The 2nd rise - Punch the dough to let the air out. Add egg yolks, sugar and vanilla extract and mix well. While mixing, the cubed butter bit by bit until they're all incorporated. Then knead the dough forms a ball. This will take around 20-30 minutes. Cover the dough tightly with cling film and leave until the dough rises double its size.
The 3rd rise - Grease your working surface. Pour the dough on it and stretch it into more or less a square shape. Sprinkle candied fruits and almonds on top. Gently knead the dough to distribute them evenly. Fold it into an envelope, flip and place it inside the panettone mould. Cover loosely with cling film until the top dome reaches almost 1 inch to the brim of the mould.
Bake - Gently brush the top with some egg wash. Using a sharp knife, make a shallow cross on top. Place some slices of butter in the cross. Bake at 360ºF or 180ºC for 60-60 minutes, or until a skewer inserted comes out clean. Cover loosely with aluminium foil it the top browns too fast.
Flip upside down - Once removed from the oven, immediately poke 2 metal skewers through the panettone. Gently flip it upside down and leave it to cool completely for 3-4 hours before slicing.
How To Serve & Store
Serve - Best consumed on the day like any other fresh homemade bread. Cut into tall wedges to serve with some sweet drinks or wine.
Store - In an air-tight container, at room temperature. It lasts up to 5 days. The texture will start getting dry as the days pass. Freeze in an air-tight container for up to 3 months. Thaw at room temperature. A quick reheat in the microwave will bring back its glories!
Can I use all-purpose flour?
Nope. All-purpose flour is low in protein content and will not be able to produce tall, structured, fluffy panettone.
Can I use whole-wheat bread flour?
This is a classic recipe that I've been making for years without changing it. Whole-wheat flours tend to absorb more liquid so adjustments and testings have to be made to the recipe, which I haven't done. So nope, use regular bread flour.
Do I really need to flip the panettone upside down?
Yes! It's important if you want that fluffy texture of bread in this. Since it's such a tall bread, this step also prevents it from collapsing on itself.
I love my bread warm, can I directly cut it when it comes out of the oven?
Nope. Cutting it while it's still warm will give the impression that the panettone is not fully cooked and the texture is dense. Wait until it's totally cold, it's worth it.
Watch How To Make It
- ¼ cup raisins
- ½ cup orange juice
The 1st rise
- 4 ¼ cup bread flour
- 1 teaspoon granulated sugar
- 1 ½ teaspoon salt
- 1 orange, the zest
- 1 lemon, the zest
- 3 large eggs , room temperature
- ½ cup milk , warm
- 3 ½ teaspoon instant dry yeast
The 2nd rise
- ½ cup granulated sugar
- 3 large egg yolks , room temperature
- 1 tablespoon vanilla extract
- 7 oz unsalted butter , cut into small cubes, softened
The 3rd rise
- 7 oz assorted candied fruits , cut into small cubes
- ⅓ cup toasted almonds , chopped
- 1 teaspoon oil , to grease the working surface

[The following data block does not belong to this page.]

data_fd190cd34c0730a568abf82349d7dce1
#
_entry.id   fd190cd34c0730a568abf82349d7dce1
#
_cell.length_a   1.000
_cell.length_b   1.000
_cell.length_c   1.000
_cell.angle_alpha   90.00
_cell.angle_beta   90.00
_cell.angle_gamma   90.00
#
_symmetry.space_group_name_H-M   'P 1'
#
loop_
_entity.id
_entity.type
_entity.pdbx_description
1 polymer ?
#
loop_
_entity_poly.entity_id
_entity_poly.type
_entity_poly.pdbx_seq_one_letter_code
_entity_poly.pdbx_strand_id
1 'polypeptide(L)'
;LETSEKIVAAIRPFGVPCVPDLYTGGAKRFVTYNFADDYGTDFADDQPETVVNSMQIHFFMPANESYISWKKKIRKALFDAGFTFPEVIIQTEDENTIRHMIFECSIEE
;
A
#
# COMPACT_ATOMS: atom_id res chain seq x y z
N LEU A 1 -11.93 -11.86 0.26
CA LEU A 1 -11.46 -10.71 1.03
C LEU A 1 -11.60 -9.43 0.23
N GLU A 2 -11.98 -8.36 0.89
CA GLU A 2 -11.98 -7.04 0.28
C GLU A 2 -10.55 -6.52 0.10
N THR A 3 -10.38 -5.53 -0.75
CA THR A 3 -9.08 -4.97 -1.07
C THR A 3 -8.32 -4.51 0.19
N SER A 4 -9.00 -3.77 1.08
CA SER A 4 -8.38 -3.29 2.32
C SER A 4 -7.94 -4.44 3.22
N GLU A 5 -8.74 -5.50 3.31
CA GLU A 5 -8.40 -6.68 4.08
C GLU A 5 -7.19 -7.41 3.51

- 1 egg , for egg wash
- Soak raisins in orange juice the day before.
The 1st rise
- Add all of the ingredients for the 1st rise in the standing bowl mixer. Take ¼ cup of the orange juice from soaking the raisins and add it in. Using speed 1, mix well. Then knead for 10 minutes using speed 2.
- Cover the bowl tightly with cling film. Let the dough rises double its size.
The 2nd rise
- Punch the dough to release the air. Add in egg yolks, sugar and vanilla extract. Using speed 1, mix well. While mixing, add in cubed butter bit by bit until they're all incorporated. This will take a few minutes, don't rush it.
- Once fully incorporated, knead using speed 2 for 20-30 minutes, until the dough forms a ball. The dough will be very soft and sticky at first, but it will form a soft ball at the end. Trust the process.
- Cover the bowl tightly with cling film and let the dough rises double its size.
The 3rd rise
- Grease your working surface with some butter or oil to prevent the dough from sticking to it. Pour the dough on top and stretch it into a square.
- Sprinkle the candied fruits and almonds. Squeeze the raisins to discard the orange juice and sprinkle them also. Bring the corners of the dough to the centre and knead gently to distribute the fruits, raisins and nuts evenly.
- Fold the dough into an envelope, flip and place it inside the panettone mould of 2 lb (1 kg), on a tray. The tray will make it easier to move the mould without risking deflating the dough. Try to make the top as smooth as you can before placing it into the mould.
- Cover it loosely with a cling film and let the dough rises until the top dome reaches almost 1 inch from the brim of the mould. Don't over-rise it.
- Gently brush the top with some egg wash. Using a sharp knife, make a shallow cross on top and place some butter on the cross.
- Bake at 360ºF or 180ºC, in a preheated oven with the fan turned off, on the lowest rack, for 60-70 minutes or until a skewer inserted in the centre comes out clean.
Flip upside down
- Once removed from the oven, immediately insert 2 metal skewers through the panettone. Gently flip it upside down and hang it until it cools completely before slicing. Enjoy!
- I highly recommend using a kitchen scale for this recipe as it's more precise.
- Use a portable oven thermometer to get a precise oven temperature (I use it all the time).
- The dough will be soft and sticky, do not be tempted to add more flour.
- Do not let the dough rise too much in the 3rd rise stage. The over-risen dough will result in the dough overflowing the mould when you bake it.
- Cover the top loosely with aluminium foil if the panettone browns too fast.
- Never slice a panettone (or any bread!) when it's still hot/warm.
Originally published on Nov 23, 2017. Updated with improved text, recipe and pictures on Nov 12, 2022.